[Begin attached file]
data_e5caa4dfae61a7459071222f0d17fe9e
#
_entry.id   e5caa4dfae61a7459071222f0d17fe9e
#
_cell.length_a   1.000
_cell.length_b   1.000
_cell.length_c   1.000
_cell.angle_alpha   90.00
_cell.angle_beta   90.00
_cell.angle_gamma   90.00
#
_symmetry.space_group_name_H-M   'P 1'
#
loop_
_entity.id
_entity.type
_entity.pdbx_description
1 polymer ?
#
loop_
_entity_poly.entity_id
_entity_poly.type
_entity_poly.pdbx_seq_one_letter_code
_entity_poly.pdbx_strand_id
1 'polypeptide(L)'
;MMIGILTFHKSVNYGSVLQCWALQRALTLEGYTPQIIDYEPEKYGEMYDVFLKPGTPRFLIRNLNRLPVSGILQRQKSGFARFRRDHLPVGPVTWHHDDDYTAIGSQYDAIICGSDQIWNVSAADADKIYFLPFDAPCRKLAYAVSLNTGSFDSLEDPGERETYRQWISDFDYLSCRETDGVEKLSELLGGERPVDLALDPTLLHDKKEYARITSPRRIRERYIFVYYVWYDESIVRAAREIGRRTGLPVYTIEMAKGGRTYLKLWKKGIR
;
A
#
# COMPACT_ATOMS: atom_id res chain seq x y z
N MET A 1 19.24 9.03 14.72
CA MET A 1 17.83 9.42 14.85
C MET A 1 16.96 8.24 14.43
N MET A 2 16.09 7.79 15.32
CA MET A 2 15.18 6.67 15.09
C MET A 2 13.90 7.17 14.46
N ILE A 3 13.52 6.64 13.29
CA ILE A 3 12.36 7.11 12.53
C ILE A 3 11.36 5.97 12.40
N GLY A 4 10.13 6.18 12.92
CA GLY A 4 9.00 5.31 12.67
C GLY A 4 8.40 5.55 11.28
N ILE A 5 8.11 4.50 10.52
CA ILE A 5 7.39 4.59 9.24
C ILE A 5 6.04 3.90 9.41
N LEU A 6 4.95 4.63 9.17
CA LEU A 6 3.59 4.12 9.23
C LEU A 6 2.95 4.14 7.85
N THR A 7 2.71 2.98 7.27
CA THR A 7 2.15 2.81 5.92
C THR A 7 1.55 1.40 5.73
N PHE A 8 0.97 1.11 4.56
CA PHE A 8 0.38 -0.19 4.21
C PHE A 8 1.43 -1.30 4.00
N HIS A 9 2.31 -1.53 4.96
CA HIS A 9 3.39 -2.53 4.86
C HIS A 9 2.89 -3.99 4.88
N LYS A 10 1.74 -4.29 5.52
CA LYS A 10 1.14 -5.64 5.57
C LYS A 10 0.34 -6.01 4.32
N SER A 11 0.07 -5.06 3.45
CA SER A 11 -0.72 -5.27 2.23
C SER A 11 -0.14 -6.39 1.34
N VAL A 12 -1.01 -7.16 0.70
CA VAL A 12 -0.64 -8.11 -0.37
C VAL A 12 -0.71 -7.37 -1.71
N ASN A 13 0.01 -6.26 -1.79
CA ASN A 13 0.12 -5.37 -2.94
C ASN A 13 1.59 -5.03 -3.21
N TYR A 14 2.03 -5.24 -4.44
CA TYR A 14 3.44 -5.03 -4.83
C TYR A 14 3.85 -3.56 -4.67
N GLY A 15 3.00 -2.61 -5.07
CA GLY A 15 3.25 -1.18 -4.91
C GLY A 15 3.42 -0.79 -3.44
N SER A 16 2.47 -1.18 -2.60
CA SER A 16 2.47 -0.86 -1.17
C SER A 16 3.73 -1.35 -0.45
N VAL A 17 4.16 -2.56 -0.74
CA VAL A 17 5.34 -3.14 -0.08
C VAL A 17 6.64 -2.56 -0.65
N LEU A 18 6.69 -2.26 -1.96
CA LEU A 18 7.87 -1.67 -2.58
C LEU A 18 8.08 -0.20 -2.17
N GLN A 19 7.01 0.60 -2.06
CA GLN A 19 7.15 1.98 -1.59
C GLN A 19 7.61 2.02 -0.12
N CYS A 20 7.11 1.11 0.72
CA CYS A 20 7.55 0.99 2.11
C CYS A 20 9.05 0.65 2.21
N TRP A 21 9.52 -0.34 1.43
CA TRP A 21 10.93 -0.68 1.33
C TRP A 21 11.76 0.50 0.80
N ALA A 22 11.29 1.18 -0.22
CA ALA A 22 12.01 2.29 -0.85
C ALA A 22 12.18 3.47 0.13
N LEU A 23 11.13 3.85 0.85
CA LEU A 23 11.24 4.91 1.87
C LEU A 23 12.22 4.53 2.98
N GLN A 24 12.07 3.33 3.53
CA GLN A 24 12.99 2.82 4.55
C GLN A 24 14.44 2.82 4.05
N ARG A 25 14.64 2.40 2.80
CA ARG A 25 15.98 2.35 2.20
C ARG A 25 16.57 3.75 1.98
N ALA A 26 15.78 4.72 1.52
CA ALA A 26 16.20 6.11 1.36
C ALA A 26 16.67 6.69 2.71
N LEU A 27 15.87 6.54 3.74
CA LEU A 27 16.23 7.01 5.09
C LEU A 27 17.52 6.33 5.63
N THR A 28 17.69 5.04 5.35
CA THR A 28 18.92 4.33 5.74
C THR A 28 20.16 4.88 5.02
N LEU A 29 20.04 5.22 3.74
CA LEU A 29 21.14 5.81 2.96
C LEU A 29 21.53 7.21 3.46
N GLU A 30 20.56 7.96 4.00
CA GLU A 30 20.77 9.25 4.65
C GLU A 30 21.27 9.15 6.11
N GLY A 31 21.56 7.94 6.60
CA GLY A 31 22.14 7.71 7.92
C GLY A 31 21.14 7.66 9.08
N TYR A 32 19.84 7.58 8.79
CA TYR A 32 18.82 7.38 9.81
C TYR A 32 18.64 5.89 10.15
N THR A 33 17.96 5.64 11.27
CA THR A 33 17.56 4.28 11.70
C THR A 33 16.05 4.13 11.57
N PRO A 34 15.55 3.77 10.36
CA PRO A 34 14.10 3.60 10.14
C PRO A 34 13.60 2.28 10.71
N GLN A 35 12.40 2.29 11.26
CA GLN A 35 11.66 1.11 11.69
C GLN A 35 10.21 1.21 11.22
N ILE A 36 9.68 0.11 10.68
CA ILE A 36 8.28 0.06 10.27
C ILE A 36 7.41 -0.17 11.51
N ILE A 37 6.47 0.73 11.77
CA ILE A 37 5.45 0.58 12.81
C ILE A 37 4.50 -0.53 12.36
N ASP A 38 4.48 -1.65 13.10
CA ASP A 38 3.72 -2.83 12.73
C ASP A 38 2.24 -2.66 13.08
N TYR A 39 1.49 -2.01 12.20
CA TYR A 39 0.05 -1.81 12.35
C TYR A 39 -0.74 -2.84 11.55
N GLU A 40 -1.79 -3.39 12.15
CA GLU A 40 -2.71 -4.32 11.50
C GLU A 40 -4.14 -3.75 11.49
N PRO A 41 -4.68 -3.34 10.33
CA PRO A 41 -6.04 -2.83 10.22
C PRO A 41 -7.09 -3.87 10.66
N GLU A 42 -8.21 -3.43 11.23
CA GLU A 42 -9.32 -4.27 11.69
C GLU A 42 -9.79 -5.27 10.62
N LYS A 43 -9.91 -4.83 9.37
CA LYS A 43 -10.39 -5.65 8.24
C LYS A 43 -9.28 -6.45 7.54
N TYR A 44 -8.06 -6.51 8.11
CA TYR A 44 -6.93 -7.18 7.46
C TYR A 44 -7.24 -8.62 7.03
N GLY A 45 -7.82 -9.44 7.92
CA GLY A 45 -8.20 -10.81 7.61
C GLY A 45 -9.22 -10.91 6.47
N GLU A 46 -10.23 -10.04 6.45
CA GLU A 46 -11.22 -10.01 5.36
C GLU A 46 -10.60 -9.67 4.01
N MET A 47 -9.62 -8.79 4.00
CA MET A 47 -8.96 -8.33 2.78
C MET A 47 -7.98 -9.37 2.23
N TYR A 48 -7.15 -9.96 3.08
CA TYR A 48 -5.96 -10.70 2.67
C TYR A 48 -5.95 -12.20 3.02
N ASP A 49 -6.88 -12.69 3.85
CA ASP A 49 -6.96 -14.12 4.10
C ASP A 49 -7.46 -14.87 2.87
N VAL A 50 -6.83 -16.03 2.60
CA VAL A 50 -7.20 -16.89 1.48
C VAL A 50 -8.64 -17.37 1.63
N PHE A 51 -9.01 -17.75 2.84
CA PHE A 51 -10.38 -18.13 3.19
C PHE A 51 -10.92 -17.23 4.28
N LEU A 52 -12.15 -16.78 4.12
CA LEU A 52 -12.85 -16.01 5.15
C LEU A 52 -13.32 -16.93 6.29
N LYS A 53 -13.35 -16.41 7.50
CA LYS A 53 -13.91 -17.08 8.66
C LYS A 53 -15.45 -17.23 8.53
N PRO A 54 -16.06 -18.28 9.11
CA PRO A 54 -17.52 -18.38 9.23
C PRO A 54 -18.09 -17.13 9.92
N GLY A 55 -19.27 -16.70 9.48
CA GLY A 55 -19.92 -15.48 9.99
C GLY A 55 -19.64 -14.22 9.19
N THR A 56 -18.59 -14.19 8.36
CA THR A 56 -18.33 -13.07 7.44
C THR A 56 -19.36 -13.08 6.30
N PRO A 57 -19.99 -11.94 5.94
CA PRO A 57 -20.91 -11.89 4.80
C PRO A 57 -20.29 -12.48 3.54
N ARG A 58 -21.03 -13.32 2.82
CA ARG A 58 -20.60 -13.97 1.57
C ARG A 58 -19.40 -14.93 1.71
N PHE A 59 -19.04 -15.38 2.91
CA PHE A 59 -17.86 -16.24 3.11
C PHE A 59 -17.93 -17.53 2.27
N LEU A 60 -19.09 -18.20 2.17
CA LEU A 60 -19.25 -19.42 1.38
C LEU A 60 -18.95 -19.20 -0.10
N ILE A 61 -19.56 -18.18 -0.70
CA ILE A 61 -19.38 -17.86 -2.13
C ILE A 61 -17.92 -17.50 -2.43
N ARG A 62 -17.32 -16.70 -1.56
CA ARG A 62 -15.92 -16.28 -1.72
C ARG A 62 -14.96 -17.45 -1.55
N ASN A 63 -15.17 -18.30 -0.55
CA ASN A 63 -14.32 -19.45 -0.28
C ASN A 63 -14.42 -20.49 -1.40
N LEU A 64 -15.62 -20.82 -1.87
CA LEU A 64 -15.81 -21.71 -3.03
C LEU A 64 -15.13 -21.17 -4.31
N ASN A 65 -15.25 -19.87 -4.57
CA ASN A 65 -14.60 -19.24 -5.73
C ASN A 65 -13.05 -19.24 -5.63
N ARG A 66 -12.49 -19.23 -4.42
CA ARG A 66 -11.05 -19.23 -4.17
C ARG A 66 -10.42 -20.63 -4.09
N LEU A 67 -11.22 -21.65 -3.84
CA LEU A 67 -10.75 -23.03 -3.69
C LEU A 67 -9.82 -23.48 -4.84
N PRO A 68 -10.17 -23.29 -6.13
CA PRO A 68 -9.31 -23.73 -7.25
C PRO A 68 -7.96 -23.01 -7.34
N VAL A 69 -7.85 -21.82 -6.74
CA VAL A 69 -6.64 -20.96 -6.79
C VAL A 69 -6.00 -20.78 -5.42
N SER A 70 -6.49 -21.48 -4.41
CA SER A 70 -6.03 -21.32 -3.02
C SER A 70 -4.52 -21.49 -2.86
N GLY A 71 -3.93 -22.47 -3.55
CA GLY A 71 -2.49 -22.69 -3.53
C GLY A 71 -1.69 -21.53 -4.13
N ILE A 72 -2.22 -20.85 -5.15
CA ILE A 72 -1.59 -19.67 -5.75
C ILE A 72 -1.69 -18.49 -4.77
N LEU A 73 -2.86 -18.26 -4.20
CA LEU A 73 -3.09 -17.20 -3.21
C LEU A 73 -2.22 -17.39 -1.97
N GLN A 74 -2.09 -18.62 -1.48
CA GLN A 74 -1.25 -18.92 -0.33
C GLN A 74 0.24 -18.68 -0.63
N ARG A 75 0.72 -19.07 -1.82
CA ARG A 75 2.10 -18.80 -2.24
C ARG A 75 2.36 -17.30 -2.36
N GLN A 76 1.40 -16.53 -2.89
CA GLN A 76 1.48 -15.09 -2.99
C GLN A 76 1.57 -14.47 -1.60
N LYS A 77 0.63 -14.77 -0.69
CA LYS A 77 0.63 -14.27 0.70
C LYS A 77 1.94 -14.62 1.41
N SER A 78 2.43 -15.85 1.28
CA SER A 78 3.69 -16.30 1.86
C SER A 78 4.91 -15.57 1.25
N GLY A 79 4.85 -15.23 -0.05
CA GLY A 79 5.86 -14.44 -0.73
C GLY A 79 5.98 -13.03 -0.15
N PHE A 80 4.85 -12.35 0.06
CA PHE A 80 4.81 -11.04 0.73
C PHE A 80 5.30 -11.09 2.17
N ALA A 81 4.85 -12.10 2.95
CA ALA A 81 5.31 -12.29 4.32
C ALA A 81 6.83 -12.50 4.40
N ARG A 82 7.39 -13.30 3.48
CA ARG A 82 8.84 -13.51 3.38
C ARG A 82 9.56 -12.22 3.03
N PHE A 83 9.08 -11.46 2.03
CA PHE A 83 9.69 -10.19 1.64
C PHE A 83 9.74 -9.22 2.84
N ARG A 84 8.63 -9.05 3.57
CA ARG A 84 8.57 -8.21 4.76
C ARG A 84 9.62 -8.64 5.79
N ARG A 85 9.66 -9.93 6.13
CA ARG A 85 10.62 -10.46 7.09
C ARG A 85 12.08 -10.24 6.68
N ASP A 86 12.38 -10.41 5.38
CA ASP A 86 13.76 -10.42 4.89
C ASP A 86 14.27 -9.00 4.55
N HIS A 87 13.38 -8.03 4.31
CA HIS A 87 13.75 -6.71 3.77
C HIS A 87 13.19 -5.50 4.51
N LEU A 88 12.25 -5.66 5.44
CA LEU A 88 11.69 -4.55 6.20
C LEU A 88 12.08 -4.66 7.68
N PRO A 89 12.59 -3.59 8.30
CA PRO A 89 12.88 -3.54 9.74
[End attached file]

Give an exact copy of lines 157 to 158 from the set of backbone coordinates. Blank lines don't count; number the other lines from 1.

N LYS A 43 -9.91 -4.83 9.37
CA LYS A 43 -10.39 -5.65 8.24